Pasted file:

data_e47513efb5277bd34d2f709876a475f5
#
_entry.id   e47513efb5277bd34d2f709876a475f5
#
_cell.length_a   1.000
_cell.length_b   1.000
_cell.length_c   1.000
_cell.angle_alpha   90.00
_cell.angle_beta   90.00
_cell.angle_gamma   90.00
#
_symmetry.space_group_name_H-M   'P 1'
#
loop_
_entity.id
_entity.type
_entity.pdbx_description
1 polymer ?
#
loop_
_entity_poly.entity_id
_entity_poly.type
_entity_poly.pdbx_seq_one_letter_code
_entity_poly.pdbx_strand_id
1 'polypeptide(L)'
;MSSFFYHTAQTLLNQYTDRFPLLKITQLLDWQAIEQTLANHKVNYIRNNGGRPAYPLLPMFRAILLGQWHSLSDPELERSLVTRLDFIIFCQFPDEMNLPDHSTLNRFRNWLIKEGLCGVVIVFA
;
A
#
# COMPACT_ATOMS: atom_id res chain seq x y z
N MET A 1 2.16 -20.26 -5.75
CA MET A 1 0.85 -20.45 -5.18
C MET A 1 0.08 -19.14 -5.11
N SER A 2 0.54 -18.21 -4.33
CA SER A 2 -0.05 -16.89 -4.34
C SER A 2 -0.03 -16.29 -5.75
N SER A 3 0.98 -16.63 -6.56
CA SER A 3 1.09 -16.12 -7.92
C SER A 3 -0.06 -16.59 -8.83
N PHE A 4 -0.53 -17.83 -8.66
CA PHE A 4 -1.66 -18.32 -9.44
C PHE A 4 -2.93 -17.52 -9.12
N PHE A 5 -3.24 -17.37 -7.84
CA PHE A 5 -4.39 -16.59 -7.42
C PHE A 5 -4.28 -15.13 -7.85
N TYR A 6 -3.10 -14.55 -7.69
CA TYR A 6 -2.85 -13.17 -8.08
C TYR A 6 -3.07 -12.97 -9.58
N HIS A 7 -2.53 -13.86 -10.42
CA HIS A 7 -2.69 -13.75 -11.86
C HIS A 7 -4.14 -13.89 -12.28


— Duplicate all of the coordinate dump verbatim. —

data_e47513efb5277bd34d2f709876a475f5
#
_entry.id   e47513efb5277bd34d2f709876a475f5
#
_cell.length_a   1.000
_cell.length_b   1.000
_cell.length_c   1.000
_cell.angle_alpha   90.00
_cell.angle_beta   90.00
_cell.angle_gamma   90.00
#
_symmetry.space_group_name_H-M   'P 1'
#
loop_
_entity.id
_entity.type
_entity.pdbx_description
1 polymer ?
#
loop_
_entity_poly.entity_id
_entity_poly.type
_entity_poly.pdbx_seq_one_letter_code
_entity_poly.pdbx_strand_id
1 'polypeptide(L)'
;MSSFFYHTAQTLLNQYTDRFPLLKITQLLDWQAIEQTLANHKVNYIRNNGGRPAYPLLPMFRAILLGQWHSLSDPELERSLVTRLDFIIFCQFPDEMNLPDHSTLNRFRNWLIKEGLCGVVIVFA
;
A
#
# COMPACT_ATOMS: atom_id res chain seq x y z
N MET A 1 2.16 -20.26 -5.75
CA MET A 1 0.85 -20.45 -5.18
C MET A 1 0.08 -19.14 -5.11
N SER A 2 0.54 -18.21 -4.33
CA SER A 2 -0.05 -16.89 -4.34
C SER A 2 -0.03 -16.29 -5.75
N SER A 3 0.98 -16.63 -6.56
CA SER A 3 1.09 -16.12 -7.92
C SER A 3 -0.06 -16.59 -8.83
N PHE A 4 -0.53 -17.83 -8.66
CA PHE A 4 -1.66 -18.32 -9.44
C PHE A 4 -2.93 -17.52 -9.12
N PHE A 5 -3.24 -17.37 -7.84
CA PHE A 5 -4.39 -16.59 -7.42
C PHE A 5 -4.28 -15.13 -7.85
N TYR A 6 -3.10 -14.55 -7.69
CA TYR A 6 -2.85 -13.17 -8.08
C TYR A 6 -3.07 -12.97 -9.58
N HIS A 7 -2.53 -13.86 -10.42
CA HIS A 7 -2.69 -13.75 -11.86
C HIS A 7 -4.14 -13.89 -12.28